Like I said, I had never really analyzed the role email plays between my students and me, but while reading Cooper I found myself nodding and underlying the parts that discussed how email opens up avenues (discourse-wise and otherwise) that the constraints and formalities of the classroom do not welcome, no matter how "liberatory" we try to make it. I loved the idea that students feel less monitored or judged in that e-space... that even if they know a teacher will be looking at their words with scrutiny, they also know "the gaze" won't be looking so much at grammar or punctuation, but rather critical thinking and absorbtion of class material. In short, electronic conversations, according to Cooper, liberate students, and knowing how shy/anxiety-ridden/intimidated students get in the classroom, makes me want to use email even more in order to offer students a place where those concerns aren't as intense or present, and the "universal rules" of SAE aren't governing their every move.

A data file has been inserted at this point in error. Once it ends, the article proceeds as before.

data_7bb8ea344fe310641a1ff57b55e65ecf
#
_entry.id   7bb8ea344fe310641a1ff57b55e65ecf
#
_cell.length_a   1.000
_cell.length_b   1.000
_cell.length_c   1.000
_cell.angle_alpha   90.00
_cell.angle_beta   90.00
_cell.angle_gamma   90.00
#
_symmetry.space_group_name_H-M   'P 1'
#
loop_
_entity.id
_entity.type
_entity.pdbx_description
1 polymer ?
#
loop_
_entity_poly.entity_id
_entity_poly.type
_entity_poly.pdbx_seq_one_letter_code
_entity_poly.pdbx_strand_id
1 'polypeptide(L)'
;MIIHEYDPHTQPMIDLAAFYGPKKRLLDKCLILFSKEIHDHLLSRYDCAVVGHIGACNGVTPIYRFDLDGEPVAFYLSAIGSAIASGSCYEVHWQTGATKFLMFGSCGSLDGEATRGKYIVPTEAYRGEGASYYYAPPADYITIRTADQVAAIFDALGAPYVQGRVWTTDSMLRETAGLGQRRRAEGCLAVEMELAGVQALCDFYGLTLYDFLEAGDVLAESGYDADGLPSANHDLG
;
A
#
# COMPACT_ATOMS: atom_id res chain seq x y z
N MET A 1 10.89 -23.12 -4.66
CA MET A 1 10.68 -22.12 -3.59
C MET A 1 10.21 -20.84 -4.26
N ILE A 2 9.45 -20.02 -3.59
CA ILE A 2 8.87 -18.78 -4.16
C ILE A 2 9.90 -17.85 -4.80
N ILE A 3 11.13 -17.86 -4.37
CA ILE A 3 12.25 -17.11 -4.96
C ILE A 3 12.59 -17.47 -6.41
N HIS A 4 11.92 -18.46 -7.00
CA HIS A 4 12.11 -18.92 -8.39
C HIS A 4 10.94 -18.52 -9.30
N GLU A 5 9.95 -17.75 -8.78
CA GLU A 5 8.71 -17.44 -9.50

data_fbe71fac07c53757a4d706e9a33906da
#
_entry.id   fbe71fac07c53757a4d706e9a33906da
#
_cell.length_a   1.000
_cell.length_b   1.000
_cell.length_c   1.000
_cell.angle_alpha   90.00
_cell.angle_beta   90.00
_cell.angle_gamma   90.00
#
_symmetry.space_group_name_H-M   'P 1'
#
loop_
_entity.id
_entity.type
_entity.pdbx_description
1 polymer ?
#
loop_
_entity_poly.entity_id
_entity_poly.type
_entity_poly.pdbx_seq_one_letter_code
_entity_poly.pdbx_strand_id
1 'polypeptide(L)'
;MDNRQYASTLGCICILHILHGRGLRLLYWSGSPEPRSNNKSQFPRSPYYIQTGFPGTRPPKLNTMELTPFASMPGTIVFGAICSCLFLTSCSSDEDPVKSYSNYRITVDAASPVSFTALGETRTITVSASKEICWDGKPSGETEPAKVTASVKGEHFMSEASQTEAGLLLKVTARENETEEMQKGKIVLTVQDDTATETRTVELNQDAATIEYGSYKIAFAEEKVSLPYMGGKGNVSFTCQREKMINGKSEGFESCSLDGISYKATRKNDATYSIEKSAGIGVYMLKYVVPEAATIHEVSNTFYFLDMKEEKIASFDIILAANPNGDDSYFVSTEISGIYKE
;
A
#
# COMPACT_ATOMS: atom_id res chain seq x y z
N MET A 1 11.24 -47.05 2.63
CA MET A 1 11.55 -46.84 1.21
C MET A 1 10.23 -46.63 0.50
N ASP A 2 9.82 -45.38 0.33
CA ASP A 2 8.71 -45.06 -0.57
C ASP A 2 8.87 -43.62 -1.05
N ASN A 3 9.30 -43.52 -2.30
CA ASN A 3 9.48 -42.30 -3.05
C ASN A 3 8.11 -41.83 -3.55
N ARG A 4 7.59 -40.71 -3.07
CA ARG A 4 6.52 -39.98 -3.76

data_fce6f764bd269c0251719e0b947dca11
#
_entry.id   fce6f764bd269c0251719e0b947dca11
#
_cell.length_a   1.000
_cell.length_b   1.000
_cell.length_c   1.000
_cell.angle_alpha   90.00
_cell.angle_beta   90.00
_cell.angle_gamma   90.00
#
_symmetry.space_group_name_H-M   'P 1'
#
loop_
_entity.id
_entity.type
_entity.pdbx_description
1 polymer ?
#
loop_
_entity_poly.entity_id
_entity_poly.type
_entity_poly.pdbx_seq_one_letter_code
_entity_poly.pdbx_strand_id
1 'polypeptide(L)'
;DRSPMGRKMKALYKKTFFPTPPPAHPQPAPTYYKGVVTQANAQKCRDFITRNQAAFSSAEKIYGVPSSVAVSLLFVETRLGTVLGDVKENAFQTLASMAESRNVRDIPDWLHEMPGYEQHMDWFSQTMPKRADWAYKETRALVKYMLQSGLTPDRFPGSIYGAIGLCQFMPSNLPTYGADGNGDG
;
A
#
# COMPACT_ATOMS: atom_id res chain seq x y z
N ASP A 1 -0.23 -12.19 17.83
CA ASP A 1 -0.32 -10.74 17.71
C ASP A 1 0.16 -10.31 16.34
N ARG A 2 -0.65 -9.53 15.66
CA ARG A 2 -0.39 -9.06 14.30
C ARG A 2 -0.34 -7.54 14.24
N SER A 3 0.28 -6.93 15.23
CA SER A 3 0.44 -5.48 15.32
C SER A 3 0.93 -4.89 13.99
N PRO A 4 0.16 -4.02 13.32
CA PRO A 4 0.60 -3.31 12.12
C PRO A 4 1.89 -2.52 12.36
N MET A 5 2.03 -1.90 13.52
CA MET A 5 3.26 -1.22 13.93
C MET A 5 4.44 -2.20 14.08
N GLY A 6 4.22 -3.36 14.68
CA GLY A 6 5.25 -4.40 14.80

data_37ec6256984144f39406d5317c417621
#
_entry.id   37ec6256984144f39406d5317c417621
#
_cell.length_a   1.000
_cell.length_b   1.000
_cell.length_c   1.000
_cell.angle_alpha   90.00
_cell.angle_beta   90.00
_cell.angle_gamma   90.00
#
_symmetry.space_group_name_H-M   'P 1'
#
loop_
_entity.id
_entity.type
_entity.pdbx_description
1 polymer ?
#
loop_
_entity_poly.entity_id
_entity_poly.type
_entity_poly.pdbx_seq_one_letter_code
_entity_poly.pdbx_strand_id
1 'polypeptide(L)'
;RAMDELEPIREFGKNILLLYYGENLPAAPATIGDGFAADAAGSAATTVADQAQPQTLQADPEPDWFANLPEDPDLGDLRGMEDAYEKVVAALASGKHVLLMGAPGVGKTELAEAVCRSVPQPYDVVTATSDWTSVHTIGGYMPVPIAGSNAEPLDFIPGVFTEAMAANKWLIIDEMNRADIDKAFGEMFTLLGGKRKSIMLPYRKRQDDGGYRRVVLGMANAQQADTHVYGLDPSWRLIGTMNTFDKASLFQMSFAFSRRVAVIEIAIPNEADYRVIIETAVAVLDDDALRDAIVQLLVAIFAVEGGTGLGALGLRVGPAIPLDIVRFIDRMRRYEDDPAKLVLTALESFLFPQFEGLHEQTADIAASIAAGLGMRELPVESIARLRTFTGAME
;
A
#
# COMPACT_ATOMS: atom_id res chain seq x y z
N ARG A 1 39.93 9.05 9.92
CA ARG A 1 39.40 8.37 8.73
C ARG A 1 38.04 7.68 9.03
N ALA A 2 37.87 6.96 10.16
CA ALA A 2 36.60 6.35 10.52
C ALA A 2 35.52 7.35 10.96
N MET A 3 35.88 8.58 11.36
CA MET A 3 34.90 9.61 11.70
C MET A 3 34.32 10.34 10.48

As Cooper puts it, "Most simply put, the transition involves a shift from the notion of knowledge as the apprehension of universal truth and its transparent representation in language by rational and unified individuals to the notion of knowledge as the construction in language of partial and temporary truths by multiple and internally contradictory individuals (143). If this is true, then are the possibilities of our static, "pure" (Bizzell) discourse changing in the classroom (i.e. making ways for alternative discourses) likely? I certainly hope so. Maybe someday soon our "rules" will give way to, and more accurately reflect, the multiple literacies that our diverse students bring with them to class.

Wednesday, January 16, 2008

The Call to be Activists

From Grabill's call to "expand the scope of our work outside composition classrooms" (298) to Selfe's push to “understand and make sense of, to pay attention to, how technology is now inextricably linked to literacy and literacy education in this country" (96), I'm revved up by the potential of teachers being social activists, or, to be buzzwordy, "agents of change."

This week's readings seem to form a strong team of concepts that interrelate and drive the points home that 1) The system of literacy education (including its connections to technology education) is an exclusive one (in terms of race and class); and 2) The issue of access--while it may be riddled with complexities that are hard to pinpoint or tackle--is a problem that deserves our immediate attention as it continues to increase the power differentials and social violence between the haves and have-nots.